Sangstories
Stories of Scottish Songs

Tales of Scottish traditional
and newer songs 
sung by Sangschule 
of Linlithgow

Norland Wind

Poem:  The Wild Geese by Violet Jacob (1863 – 1946)
Tune by Jim Reid ( 1934 –2009)       

Oh tell me what was on yer road ye roarin Norland wind?
As ye cam blawin frae the land that's never frae ma mind
Ma feet they traivel England but I'm deein for the North."
"Ma man, I saw the siller tides rin up the Firth o Forth."

"Aye wind, I ken them weel eneuch an fine they fa and rise,
And fain I'd feel the creepin mist on yonder shore that lies.
But tell me ere ye passed them by what saw ye on the way?"
"Ma man, I rocked the rovin gulls that sail abin the Tay."

"Bit saw ye naethin, leein wind afore ye cam tae Fife?
For there's muckle lyin 'yont the Tay that's mair tae me nor life."
"Ma man, I swept the Angus braes that ye hivna trod for years."
"Oh wind, forgie a hameless loon that canna see for tears."

"And far abin the Angus straths I saw the wild geese flee,
A lang, lang skein o beatin wings wi their heids toward the sea,
And aye their cryin voices trailed ahint them on the air."
"Oh wind, hae mercy, haud your wheesht for I daurna listen mair."

Words:
Abin: above
Afore: before
Ahint: behind
Bit: but
Braes: hillsides
Daurna: dare not
Eneuch: enough
Fain I’d : I would love to
Firth: an estuary, a wide inlet of the sea
Flee: fly
Forgie: forgive
Haud your wheesht: be quiet, hold your breath
Hivna: haven’t
Leein : lying
Loon: chap, boy
Mair..nor: More..than
Muckle: much
Norland: from the North or North East of Scotland
Siller: silver
Straths: river valleys
‘Yont: beyond

This song appeared on Jim Reid’s album I See the Wild Geese Flee on the  Springthyme label,1984, and has been a singers’ favourite ever since. His tune gave a new life and a wide audience for Violet Jacob’s poem, “The Wild Geese”, written in 1915, which expresses the longing for home felt by an exile in England – not just for Scotland but for her particular piece of country, the Angus straths.

“The Angus straths,” according to www.springthyme.co.uk/wildgeese    “are farmland between the Grampian mountains of Highland Perthshire and the Firth of Tay – the Tay river estuary. The ancient ‘kingdom’ of Fife lies between the Tay to the north and the Firth of Forth to the south. Further south lies Edinburgh, the Lothians and the Pentland Hills.”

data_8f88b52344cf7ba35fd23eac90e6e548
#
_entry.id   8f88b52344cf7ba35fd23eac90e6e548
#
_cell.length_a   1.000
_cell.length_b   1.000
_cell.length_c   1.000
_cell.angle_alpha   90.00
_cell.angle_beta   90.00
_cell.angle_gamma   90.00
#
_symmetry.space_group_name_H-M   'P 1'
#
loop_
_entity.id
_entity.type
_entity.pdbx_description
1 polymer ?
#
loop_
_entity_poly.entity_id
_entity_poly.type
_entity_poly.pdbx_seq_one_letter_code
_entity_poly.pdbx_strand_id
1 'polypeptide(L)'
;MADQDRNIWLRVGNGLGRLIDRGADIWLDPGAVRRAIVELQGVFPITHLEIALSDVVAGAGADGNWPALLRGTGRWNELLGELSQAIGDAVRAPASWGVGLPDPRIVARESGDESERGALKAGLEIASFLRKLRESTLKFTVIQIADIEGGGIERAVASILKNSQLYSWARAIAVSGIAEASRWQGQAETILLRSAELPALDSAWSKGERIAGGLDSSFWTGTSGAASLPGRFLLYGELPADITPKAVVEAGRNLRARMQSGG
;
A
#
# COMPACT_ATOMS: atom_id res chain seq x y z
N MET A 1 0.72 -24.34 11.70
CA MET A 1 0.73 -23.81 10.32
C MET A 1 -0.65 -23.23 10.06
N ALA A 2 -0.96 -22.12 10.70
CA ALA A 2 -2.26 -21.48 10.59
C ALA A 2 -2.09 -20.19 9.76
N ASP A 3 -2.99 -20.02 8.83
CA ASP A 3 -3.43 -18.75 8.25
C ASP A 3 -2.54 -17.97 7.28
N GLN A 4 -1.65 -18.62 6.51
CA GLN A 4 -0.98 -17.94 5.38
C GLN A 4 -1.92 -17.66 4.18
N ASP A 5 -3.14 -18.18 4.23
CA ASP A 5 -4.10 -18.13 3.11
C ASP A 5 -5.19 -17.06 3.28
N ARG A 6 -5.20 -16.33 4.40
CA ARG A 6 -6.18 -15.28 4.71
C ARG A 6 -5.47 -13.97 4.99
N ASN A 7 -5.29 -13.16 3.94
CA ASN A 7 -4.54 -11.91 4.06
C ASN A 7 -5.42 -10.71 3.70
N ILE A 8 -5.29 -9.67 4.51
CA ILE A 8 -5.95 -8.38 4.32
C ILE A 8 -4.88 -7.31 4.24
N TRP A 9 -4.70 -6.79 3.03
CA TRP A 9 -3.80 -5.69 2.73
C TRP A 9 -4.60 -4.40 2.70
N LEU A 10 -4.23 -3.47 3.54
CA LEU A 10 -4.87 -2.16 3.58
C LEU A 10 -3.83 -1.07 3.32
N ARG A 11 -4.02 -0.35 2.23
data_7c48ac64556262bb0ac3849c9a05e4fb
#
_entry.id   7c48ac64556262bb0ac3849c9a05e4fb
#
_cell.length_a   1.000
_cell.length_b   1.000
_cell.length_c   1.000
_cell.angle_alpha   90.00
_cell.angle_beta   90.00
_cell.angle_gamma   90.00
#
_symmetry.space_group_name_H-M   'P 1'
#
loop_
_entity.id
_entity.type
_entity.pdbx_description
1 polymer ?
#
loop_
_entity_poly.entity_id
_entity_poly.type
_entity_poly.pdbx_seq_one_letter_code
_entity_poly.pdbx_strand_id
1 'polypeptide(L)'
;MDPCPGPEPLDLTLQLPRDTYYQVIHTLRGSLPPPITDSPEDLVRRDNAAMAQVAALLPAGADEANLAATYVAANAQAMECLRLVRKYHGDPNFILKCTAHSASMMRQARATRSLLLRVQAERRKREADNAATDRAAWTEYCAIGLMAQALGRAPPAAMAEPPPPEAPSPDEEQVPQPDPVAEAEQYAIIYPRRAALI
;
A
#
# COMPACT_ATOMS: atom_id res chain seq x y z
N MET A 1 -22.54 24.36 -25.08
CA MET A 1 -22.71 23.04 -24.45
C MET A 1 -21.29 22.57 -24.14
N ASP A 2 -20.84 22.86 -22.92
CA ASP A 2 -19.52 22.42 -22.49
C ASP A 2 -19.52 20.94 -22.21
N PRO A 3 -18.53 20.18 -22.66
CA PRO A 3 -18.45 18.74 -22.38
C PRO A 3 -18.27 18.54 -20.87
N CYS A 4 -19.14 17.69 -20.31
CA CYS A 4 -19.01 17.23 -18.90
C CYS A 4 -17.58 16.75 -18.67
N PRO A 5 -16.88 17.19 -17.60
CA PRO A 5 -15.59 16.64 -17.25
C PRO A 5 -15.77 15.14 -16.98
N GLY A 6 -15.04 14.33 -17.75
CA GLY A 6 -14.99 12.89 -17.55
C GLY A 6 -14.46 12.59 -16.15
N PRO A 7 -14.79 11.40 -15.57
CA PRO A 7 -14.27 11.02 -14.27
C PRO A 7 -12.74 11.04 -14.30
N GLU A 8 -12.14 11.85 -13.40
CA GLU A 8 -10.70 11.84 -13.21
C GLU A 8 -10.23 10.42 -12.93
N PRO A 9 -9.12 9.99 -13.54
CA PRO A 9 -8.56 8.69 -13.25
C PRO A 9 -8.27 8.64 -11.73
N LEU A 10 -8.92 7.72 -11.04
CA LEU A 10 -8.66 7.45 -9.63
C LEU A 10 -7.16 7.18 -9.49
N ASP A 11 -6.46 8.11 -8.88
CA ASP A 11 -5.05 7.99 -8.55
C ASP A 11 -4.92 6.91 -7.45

Violet Jacob’s grandmother was a daughter of the Duke of Clarence, who became King William the 4th, according to Voices From Their Ain Countrie.  The family home was the House of Dun, Angus, but fellow-poet Helen Cruikshank said that Violet spent her childhood “aye in and oot amo’ the ploomen’s feet at the Mains o’Dun”. More often than not, the people appearing in her writing are the travellers, ploughmen and rural people of her childhood.

Her happy marriage to Arthur Otway Jacob, an Irish soldier, meant that she travelled to India, South Africa and Egypt, before returning to England. She suffered a heavy blow in the loss of her only child, Harry, who was killed at the Somme in 1916. When her husband died in 1936, she moved back to Scotland, to Kirriemuir, and wrote to a friend “ I always knew that, should I be left alone, the only thing that would keep me from breaking my heart would be to live in Angus.” (Voices From Their Ain Countrie: the poems of Marion Angus and Violet Jacob edited by Katherine Gordon)
 
Jim Reid (1934 – 2009) is described in the Herald’s obituary as a “singer songwriter who became one of the most valued upholders of the Scottish tradition.”
When he was chosen as Scottish singer of the Year at the 2005 Scots Trad Music Awards, his response  “No afore time” was a wee joke from this modest man, but true nevertheless – he won his first singing competition aged seven.

Rob Adam’s Herald article says that Jim got hooked on traditional song during his national service, through hearing Seamus Ennis’s radio programme, As I Roved Out. Back home, Jim joined the Shifters, a Dundee folk group, and then the Taysiders. As a regular in the Arbroath Foundry Bar, he persuaded the session players to enter the ceilidh band competition at Kinross in 1971. They won, and Jim’s professional life in music seems to have taken off from there, with The Foundry Band and An Teallach and then as a solo performer. He was a much-loved and respected figure on the Folk scene.

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